Paul Alger
Director of international business development at the UK Fashion & Textile Association

Paul Alger


UK businesses want to see a larger share of government funding made available to help them to export and attend events. Many would like us to be able to do more in the way of trade missions, particularly to Japan where they pay a high price for high-quality merchandise, as well as the US. Some of our competitors - Italy, Germany and France - spend more on this than us.

Vicki Wheeler
Owner of womenswear boutique Ambiance of Colchester

vicki wheeler


VAT on a small business is horrendous, so a review of that, while radical, would merit attention. Out-of-town centres continue to leach footfall from high streets and this is not due to a dearth of talent there - parking fees are prohibitive despite seasonal promotions.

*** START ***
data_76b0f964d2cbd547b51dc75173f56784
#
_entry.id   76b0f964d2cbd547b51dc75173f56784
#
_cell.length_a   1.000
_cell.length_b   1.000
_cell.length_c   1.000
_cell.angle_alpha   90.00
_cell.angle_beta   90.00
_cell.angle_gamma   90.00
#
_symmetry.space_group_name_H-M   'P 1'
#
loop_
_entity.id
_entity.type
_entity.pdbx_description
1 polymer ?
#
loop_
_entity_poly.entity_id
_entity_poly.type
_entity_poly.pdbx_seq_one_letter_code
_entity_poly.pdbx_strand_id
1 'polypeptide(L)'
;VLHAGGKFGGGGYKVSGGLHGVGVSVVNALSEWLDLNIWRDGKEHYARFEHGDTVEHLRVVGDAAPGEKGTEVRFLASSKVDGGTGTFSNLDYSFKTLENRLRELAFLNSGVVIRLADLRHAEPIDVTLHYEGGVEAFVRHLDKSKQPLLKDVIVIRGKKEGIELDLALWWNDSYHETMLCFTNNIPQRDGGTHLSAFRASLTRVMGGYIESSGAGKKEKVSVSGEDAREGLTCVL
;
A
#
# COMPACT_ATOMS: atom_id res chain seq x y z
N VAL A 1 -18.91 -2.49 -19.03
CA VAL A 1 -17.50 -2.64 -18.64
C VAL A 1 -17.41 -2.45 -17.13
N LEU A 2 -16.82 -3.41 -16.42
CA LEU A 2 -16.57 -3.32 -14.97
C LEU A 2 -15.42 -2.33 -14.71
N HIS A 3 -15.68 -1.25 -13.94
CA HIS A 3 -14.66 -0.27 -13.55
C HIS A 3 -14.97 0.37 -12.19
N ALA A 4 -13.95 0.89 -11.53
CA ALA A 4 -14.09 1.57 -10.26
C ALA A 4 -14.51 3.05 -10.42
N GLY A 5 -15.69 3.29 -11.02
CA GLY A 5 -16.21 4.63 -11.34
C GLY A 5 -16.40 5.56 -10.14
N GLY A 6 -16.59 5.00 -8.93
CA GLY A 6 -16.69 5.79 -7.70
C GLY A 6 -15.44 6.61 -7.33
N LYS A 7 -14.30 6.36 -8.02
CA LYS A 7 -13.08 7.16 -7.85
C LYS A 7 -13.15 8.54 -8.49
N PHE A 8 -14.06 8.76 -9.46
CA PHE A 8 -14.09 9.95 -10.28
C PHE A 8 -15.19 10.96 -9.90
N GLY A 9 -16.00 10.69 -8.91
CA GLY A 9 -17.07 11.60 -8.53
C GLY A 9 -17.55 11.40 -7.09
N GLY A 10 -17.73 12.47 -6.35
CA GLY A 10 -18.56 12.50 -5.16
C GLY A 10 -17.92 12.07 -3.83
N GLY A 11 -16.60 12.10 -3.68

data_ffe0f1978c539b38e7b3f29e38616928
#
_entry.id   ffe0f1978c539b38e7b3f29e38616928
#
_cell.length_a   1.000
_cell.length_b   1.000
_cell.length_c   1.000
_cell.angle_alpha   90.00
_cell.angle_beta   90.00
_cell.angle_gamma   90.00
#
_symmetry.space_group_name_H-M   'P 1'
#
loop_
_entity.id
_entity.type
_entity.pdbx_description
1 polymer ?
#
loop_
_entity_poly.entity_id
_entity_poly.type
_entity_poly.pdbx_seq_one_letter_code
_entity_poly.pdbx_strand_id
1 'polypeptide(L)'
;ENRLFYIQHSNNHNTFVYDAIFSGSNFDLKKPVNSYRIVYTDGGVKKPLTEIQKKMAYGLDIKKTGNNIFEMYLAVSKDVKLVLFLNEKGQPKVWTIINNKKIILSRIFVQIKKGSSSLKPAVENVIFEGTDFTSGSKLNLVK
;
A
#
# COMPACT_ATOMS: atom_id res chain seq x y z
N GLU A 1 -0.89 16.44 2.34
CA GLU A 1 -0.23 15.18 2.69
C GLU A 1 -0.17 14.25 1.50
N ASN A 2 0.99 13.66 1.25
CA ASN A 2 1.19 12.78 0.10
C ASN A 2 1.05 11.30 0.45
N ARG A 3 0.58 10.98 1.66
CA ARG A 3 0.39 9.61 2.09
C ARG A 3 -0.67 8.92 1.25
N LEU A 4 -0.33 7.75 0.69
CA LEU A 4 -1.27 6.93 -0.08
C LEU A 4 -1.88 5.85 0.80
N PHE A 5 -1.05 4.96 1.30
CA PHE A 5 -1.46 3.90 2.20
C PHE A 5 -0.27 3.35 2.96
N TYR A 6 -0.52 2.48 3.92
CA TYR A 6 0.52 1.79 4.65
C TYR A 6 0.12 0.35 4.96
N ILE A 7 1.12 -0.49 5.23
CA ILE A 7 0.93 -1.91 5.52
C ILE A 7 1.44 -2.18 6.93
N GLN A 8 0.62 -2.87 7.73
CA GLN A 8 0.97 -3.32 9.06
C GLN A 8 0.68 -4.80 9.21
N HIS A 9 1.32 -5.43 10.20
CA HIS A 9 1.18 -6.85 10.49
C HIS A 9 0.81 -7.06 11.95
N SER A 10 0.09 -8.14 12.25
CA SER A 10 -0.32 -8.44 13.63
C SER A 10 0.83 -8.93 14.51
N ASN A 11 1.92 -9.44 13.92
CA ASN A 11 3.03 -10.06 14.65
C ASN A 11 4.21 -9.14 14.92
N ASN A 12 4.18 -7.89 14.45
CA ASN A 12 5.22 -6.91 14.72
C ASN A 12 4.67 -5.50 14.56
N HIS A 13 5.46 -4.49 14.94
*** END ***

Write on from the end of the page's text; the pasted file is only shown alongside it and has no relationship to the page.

Daliah Simble, founder of Daliah Simble Fashion Consultancy

Daliah Simble

Currently [the fashion industry’s] main source of funding is the Regional Growth Fund [RGF], which the Alliance Project has accessed via bidding. However, currently RGF funding is only available to factories in  Manchester and Northern  regions and we would like to see some funding made available to London. There are more than 150 factories in London and currently demand exceeds capacity at those businesses, so the funding would be useful to help them grow, develop and access vital technology. 

Professor Frances Corner, head of London College of Fashion and pro vice-chancellor, University of the Arts London

Professor Frances Corner